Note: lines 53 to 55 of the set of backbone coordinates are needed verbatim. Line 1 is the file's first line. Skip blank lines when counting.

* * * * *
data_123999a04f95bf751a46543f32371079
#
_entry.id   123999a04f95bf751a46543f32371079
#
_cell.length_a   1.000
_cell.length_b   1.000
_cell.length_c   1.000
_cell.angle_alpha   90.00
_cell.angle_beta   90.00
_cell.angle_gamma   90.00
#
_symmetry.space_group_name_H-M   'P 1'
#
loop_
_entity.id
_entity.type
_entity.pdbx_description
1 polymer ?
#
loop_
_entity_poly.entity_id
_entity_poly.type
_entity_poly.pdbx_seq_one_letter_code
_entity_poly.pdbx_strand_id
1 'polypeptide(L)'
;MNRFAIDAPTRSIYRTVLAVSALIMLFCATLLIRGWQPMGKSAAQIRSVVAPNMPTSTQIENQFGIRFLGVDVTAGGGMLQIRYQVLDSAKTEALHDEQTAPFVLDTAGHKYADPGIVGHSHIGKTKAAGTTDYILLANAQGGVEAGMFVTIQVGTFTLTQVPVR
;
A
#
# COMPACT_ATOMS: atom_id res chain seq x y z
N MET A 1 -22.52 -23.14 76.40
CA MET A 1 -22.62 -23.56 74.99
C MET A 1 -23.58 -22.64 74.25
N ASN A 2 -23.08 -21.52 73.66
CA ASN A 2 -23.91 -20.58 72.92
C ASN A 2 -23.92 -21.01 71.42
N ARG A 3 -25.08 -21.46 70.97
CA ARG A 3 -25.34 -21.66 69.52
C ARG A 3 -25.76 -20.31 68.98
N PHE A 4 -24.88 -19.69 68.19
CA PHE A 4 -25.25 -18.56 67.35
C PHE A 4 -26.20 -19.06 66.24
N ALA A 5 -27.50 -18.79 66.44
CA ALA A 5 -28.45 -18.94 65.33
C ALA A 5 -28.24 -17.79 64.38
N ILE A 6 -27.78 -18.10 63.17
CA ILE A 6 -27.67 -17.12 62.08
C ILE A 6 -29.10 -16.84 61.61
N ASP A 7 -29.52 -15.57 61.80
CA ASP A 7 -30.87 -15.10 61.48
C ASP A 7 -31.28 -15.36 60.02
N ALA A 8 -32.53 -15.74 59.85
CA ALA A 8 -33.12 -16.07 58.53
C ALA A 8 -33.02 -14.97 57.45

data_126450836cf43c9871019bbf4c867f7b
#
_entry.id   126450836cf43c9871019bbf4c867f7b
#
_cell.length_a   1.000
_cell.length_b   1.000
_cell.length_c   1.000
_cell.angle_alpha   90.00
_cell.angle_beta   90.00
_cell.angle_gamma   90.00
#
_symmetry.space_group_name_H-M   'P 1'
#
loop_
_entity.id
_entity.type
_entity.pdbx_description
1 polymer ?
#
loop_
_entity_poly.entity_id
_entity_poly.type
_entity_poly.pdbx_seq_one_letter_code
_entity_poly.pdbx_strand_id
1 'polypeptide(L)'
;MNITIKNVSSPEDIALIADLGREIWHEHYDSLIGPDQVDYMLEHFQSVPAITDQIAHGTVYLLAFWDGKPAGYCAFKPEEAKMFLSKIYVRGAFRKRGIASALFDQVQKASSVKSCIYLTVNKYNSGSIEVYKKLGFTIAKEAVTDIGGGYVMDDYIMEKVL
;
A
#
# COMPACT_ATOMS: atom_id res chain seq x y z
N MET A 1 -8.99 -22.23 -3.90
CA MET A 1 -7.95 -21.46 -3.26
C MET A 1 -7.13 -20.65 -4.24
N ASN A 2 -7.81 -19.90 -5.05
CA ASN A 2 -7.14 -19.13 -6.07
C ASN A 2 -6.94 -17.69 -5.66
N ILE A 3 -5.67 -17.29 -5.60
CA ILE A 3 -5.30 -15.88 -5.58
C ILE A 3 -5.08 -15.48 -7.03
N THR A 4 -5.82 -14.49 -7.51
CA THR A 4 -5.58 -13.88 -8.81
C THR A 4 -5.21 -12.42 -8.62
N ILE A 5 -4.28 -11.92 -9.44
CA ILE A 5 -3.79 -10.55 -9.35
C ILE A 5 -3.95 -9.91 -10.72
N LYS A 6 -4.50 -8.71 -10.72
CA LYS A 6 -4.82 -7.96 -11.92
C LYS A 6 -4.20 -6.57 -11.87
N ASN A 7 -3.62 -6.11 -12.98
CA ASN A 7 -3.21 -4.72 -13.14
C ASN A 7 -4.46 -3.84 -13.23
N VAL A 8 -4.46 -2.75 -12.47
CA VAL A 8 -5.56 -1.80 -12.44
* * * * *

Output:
CA ALA A 8 -33.12 -16.07 58.53
C ALA A 8 -33.02 -14.97 57.45

data_126450836cf43c9871019bbf4c867f7b